In a landmark move, the World Bank has established a dedicated Road Safety Unit.

This is the first multilateral development bank (MDB) to do so, and it underscores the bank’s unwavering commitment to addressing the global road safety crisis.

Cutting the toll

Road crashes result in almost 1.2 million deaths every year and are the leading cause of death for children and young adults aged 5-29.

According to the World Health Organization, 92% of all fatalities occur in low and middle-income countries.

Nicolas Peltier-Thiberge, the World Bank’s Director of Transport, emphasised the significance of the new road safety unit.

“Road traffic crashes are preventable tragedies with an unacceptably high toll for developing countries. The World Bank is a big supporter of the global road safety agenda, and we regularly work with client countries to make roads transport safer for all users.”

Thiberg added: “This is a major development in global road safety and comes as we approach the middle of the second UN Decade of Action for Road Safety.”

New international focus

The newly created Road Safety Unit is embedded within the Global Transport Department of the World Bank and will house the Global Road Safety Facility (GRSF).

This multi-donor fund supports efforts in low- and middle-income countries to halve road traffic fatalities and serious injuries.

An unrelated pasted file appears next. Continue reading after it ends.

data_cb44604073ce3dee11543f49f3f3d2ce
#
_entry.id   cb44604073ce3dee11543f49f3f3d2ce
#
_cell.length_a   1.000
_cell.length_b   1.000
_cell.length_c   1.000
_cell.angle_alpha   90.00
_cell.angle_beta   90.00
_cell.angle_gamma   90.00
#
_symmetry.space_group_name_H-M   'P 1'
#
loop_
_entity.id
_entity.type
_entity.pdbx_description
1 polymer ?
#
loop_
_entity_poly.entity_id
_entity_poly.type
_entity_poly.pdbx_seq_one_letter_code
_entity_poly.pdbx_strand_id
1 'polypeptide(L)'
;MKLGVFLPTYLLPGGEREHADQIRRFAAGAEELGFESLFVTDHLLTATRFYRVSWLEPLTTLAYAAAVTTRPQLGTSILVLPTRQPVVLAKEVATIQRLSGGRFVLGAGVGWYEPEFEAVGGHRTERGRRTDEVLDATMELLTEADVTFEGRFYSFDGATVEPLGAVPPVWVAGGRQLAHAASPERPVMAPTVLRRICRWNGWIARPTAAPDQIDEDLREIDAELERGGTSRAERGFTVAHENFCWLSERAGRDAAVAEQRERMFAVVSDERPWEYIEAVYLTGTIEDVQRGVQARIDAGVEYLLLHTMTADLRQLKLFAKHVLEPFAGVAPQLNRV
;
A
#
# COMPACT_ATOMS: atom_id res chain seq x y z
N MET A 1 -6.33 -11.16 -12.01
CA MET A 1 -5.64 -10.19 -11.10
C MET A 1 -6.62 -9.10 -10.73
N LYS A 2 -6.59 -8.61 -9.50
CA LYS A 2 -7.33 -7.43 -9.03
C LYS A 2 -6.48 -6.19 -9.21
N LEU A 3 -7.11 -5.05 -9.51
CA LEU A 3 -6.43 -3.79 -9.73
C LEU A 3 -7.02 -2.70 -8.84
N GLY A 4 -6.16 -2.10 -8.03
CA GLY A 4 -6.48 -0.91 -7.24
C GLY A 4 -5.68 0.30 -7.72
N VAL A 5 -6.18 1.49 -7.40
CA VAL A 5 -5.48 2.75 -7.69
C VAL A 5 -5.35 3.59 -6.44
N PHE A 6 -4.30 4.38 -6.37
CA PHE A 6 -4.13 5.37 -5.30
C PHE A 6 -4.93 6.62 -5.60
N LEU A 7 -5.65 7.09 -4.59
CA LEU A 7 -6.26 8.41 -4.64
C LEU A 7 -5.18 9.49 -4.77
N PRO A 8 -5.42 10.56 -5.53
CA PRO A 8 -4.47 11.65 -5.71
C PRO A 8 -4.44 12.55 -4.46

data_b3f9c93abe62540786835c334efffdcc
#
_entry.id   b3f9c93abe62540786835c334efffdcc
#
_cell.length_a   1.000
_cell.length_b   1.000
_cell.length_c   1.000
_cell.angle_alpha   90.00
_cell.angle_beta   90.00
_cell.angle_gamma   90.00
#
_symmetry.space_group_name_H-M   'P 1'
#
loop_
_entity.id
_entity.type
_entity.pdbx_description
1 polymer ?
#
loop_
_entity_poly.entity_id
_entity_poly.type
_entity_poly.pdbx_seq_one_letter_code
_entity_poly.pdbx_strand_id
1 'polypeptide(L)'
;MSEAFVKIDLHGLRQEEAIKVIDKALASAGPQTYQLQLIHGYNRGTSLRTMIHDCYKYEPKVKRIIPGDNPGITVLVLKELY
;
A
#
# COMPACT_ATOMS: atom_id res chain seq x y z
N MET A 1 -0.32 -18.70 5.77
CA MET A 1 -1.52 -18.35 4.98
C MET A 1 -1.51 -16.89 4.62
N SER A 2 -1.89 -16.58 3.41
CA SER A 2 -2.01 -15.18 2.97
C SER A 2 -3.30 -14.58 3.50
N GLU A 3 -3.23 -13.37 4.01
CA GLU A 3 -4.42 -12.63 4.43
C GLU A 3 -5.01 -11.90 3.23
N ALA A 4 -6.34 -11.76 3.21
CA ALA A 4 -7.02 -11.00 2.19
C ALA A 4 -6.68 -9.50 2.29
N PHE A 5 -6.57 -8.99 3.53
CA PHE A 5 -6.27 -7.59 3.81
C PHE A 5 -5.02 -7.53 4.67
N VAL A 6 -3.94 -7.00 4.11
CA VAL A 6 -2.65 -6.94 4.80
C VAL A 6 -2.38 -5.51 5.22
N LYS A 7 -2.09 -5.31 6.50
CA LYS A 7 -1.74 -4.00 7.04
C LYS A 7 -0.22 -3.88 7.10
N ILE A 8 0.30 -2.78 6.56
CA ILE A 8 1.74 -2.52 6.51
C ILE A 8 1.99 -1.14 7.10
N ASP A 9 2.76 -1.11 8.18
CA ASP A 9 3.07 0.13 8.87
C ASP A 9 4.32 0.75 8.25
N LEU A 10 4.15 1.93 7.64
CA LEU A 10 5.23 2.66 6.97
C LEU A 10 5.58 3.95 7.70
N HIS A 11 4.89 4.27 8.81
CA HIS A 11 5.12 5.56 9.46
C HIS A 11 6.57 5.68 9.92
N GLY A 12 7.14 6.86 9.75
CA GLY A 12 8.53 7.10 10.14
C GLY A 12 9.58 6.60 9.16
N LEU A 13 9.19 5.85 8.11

Establishing the unit marks the fourth major milestone in the World Bank’s increasing commitment to road safety over the past two decades.

It follows the establishment of GRSF in 2006 and the inclusion of road safety in the World Bank’s Environmental and Social Framework in 2018.

Automatic for the people

All World Bank road and urban transport projects in 2020 must incorporate road safety into any plans and projects.

“This is a major development in global road safety and comes as we approach the middle of the second UN Decade of Action for Road Safety,” says Said Dahdah, who will manage the new unit and lead GRSF.

As part of this strategic shift, the World Bank has also restructured GRSF as an Umbrella Program, a powerful financing instrument designed to catalyse road safety development financing from the World Bank and other MDBs.

Over the five-year period between 2018 and 2022, MDBs collectively approved $3.6 billion of new financing for road safety.

Coordinated advances

A new Business Plan revolves around three pillars of action and outlines strategic initiatives to catalyse increased financing, foster road safety innovation, and amplify road safety research and knowledge.

Said Dahdah highlighted the importance of the new strategy, stating, “this new business plan outlines our renewed commitment to work toward the UN goal of halving road traffic fatalities by 2030”.

In light of these developments, the World Bank and GRSF call on their partners, stakeholders, and the global road safety community to join this journey to save lives in low and middle-income countries.

Significant strides can be made to reduce road traffic fatalities and injuries through concerted action, contributing to safer communities for all.